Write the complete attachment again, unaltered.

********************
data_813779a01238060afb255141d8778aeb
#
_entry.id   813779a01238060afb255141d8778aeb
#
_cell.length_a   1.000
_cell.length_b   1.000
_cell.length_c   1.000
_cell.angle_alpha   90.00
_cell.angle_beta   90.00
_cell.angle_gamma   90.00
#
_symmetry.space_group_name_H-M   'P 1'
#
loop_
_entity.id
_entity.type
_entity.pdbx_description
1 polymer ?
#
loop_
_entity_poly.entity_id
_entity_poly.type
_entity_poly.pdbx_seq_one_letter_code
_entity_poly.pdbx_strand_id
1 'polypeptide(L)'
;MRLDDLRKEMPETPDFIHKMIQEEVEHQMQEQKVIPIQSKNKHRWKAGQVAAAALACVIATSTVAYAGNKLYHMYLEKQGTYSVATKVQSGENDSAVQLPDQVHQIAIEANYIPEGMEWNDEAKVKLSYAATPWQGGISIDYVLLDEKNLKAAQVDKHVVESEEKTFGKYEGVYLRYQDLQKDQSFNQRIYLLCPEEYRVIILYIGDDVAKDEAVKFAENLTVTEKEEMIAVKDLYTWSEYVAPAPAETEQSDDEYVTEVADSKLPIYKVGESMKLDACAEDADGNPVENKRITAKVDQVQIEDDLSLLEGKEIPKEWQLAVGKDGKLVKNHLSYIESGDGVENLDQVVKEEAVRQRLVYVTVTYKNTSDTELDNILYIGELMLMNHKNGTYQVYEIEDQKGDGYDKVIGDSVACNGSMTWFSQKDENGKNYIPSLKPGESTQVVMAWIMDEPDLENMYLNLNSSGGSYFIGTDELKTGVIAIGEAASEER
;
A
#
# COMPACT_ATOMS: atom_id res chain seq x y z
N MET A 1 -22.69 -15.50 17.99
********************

data_813779a01238060afb255141d8778aeb
#
_entry.id   813779a01238060afb255141d8778aeb
#
_cell.length_a   1.000
_cell.length_b   1.000
_cell.length_c   1.000
_cell.angle_alpha   90.00
_cell.angle_beta   90.00
_cell.angle_gamma   90.00
#
_symmetry.space_group_name_H-M   'P 1'
#
loop_
_entity.id
_entity.type
_entity.pdbx_description
1 polymer ?
#
loop_
_entity_poly.entity_id
_entity_poly.type
_entity_poly.pdbx_seq_one_letter_code
_entity_poly.pdbx_strand_id
1 'polypeptide(L)'
;MRLDDLRKEMPETPDFIHKMIQEEVEHQMQEQKVIPIQSKNKHRWKAGQVAAAALACVIATSTVAYAGNKLYHMYLEKQGTYSVATKVQSGENDSAVQLPDQVHQIAIEANYIPEGMEWNDEAKVKLSYAATPWQGGISIDYVLLDEKNLKAAQVDKHVVESEEKTFGKYEGVYLRYQDLQKDQSFNQRIYLLCPEEYRVIILYIGDDVAKDEAVKFAENLTVTEKEEMIAVKDLYTWSEYVAPAPAETEQSDDEYVTEVADSKLPIYKVGESMKLDACAEDADGNPVENKRITAKVDQVQIEDDLSLLEGKEIPKEWQLAVGKDGKLVKNHLSYIESGDGVENLDQVVKEEAVRQRLVYVTVTYKNTSDTELDNILYIGELMLMNHKNGTYQVYEIEDQKGDGYDKVIGDSVACNGSMTWFSQKDENGKNYIPSLKPGESTQVVMAWIMDEPDLENMYLNLNSSGGSYFIGTDELKTGVIAIGEAASEER
;
A
#
# COMPACT_ATOMS: atom_id res chain seq x y z
N MET A 1 -22.69 -15.50 17.99